Ontario ginseng eyes growth in Asia
Cambridge MP Brian May announces more than $420,000 in federal government funding to help the Ontario Ginseng Growers Association increase the market for their products. (Brian Thompson/The Expositor)
SCOTLAND -- The Ontario Ginseng Growers Association is getting a $420,000 federal grant to develop a strategy to promote new markets at home and around the world for Canadian ginseng.
"Demand for Canadian ginseng is on the rise throughout Asia, with growing interest in India and Japan in our high-quality product," Cambridge MP Bryan May said Tuesday morning as he stood in the store of Great Mountain Ginseng on Windham Road 3, south of Scotland, to announce the grant on behalf of Agriculture and Agri-Food Minister Lawrence MacAulay.
"And market opportunities are set to grow even further as science pursues the amazing health benefits of ginseng."
May said the minister couldn't attend Tuesday's announcement because he is in China working to gain more access for Canadian agricultural goods, such as ginseng.
The grant will be used to help promote and increase the visibility and demand for Canadian ginseng in current and emerging markets, such as Asia, said May, noting that the emphasis will be on social media and marketing campaign that increase awareness of the innovative uses for Canadian ginseng in products such as soups, teas and cosmetics.
The grant also will be used to promote ginseng through trade shows in Asian markets. There are also plans for media missions locally and abroad.
May lauded the association for putting Ontario on the map as the world's largest producer of North American ginseng.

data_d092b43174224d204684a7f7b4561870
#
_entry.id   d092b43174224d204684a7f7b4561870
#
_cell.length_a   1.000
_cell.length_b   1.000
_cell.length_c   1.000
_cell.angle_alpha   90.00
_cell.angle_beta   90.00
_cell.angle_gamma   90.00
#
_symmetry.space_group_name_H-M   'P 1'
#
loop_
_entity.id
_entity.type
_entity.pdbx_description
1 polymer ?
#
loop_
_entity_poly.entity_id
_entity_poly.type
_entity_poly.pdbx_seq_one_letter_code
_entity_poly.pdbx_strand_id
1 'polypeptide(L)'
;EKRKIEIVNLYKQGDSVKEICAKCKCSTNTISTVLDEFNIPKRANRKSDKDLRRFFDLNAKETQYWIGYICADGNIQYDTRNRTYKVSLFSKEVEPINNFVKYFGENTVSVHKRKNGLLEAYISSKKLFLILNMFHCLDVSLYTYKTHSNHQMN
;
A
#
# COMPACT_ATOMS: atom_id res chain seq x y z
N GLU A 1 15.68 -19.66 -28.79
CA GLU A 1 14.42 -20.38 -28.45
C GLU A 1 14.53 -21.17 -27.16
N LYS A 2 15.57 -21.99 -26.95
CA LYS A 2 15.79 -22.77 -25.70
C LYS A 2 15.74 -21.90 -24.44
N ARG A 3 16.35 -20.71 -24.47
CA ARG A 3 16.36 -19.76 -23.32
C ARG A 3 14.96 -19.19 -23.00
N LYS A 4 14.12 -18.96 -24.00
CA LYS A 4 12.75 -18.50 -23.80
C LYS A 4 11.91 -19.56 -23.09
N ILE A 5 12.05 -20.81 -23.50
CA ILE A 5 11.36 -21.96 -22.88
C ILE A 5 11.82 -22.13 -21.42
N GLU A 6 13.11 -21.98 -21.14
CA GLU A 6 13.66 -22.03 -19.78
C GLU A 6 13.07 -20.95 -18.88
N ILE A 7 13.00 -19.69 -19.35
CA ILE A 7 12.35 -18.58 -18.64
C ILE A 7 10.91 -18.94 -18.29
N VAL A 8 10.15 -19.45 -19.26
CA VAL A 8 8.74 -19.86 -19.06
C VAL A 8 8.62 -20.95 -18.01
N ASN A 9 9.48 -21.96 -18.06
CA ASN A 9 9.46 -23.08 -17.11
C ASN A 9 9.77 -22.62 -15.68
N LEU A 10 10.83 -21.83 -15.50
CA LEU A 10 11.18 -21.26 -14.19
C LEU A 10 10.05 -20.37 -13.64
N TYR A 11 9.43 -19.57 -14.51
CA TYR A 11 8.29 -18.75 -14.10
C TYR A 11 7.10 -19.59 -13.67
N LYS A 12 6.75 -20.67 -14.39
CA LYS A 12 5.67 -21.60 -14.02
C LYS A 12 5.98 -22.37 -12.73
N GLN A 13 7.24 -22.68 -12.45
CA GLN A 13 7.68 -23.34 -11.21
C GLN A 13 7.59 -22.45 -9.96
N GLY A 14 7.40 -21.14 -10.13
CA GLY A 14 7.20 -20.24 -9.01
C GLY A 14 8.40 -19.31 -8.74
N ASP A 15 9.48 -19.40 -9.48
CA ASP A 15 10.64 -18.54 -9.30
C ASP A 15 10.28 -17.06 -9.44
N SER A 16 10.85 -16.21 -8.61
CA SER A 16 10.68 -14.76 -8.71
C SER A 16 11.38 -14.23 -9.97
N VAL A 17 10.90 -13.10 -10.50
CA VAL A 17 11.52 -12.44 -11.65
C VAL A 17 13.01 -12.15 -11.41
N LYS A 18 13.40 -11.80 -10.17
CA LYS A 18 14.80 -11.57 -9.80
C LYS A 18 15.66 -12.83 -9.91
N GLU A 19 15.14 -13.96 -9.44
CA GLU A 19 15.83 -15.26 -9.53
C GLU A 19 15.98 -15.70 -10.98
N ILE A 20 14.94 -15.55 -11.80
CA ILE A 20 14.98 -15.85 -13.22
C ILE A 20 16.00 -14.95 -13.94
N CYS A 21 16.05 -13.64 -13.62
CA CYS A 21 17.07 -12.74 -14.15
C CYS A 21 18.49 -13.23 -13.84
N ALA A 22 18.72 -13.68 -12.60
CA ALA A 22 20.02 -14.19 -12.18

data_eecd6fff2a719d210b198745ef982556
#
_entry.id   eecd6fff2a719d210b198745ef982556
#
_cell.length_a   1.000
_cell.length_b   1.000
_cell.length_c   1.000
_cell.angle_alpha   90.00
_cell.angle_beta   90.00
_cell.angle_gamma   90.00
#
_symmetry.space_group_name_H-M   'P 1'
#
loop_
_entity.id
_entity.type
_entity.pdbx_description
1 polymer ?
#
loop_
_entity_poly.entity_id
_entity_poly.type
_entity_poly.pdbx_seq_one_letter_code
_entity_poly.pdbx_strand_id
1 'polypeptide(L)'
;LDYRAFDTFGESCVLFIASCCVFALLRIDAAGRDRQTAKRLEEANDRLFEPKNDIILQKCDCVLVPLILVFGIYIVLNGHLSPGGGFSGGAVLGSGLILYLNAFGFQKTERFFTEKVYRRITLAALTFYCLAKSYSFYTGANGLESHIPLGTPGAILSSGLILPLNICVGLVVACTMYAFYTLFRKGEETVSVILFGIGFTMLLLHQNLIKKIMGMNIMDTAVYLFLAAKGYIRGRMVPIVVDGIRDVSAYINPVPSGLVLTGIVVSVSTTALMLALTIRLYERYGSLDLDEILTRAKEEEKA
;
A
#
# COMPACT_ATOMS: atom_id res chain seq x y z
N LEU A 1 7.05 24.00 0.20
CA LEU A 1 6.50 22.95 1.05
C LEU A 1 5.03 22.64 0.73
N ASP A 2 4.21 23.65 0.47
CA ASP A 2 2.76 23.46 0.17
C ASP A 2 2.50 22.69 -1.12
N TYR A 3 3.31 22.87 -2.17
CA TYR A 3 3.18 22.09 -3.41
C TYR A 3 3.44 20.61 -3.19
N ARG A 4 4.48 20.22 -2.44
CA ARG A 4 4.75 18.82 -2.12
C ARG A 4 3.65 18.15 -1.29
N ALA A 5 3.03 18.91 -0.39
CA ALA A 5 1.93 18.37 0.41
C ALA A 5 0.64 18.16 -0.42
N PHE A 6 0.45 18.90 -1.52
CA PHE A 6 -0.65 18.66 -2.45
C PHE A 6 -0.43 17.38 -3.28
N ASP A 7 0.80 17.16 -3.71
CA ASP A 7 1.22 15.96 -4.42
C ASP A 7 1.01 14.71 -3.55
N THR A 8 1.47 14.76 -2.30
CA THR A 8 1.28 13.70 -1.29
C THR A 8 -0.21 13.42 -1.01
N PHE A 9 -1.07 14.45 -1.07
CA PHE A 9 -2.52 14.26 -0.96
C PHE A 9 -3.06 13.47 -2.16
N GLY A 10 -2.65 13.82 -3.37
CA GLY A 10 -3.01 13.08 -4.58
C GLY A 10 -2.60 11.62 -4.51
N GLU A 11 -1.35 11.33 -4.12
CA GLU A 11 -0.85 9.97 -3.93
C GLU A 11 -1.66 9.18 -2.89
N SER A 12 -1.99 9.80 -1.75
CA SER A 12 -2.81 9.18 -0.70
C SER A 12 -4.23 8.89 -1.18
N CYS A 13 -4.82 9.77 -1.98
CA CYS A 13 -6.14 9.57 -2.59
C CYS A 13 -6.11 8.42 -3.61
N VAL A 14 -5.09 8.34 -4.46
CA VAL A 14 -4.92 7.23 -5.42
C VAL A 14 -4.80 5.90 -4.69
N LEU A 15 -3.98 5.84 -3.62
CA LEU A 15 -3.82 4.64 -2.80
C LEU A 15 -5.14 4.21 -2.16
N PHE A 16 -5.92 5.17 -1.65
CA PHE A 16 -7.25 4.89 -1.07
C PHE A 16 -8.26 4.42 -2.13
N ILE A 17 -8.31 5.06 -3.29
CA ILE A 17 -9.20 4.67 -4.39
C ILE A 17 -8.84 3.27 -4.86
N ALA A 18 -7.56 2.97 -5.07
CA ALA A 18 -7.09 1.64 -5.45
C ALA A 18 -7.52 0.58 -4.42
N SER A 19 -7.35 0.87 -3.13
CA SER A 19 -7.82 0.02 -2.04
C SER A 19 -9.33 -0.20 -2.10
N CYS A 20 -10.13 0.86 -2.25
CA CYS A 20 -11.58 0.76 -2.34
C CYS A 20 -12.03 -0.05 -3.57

"Farmers have made ginseng a great success story for this beautiful area," he said.
"Ginseng is not an easy crop for farmers. It requires a lot of attention and a lot of patience, but the rewards can be huge. And as much as ginseng is a tricky crop to grow, the sandy soils of this area are ideal for this native species."
On international markets, ginseng leads the nation with the highest exports for a field-grown horticultural crop, he noted. Gate receipts exceeded $239 million last year.
"Those numbers are amazing," May said. "Our government wants to keep working with you for even better results this year."
The money will help the association's 220 growers in Brant, Norfolk, Oxford and Elgin counties to expand into India, Japan and Vietnam, where interest in Canadian ginseng is growing
"And market opportunities are set to grow even further as science pursues the amazing health benefits of ginseng," May said.
"The AgriMarketing program has transformed the ginseng industry in Ontario from an unknown entity to a global player," association chairman Remi Van De Slyke said as he expressed gratitude for the grant.
Earlier support helped the association move deeper into Chinese markets, beyond Hong Kong, he said. The association has mounted food shows and trade missions in Vietnam and India, and wants to do more.
"We're living proof that programs like this work," Van De Slyke said.
The association also wants to concentrate more on the Canadian market, he said in an interview.
"It's one that is often overlooked."
Shelling Yeh, general manager of Great Mountain Ginseng Co. Ltd., said he believes that using social media and trade shows in marketing campaigns is the right approach.
"For us, it helps build the image of ginseng in general," he said. "It is an Ontario and local product that can get more sales."
Yeh noted that a lot of people think ginseng comes from China.
"They don't know that we make the world's best ginseng, and we grow the most."
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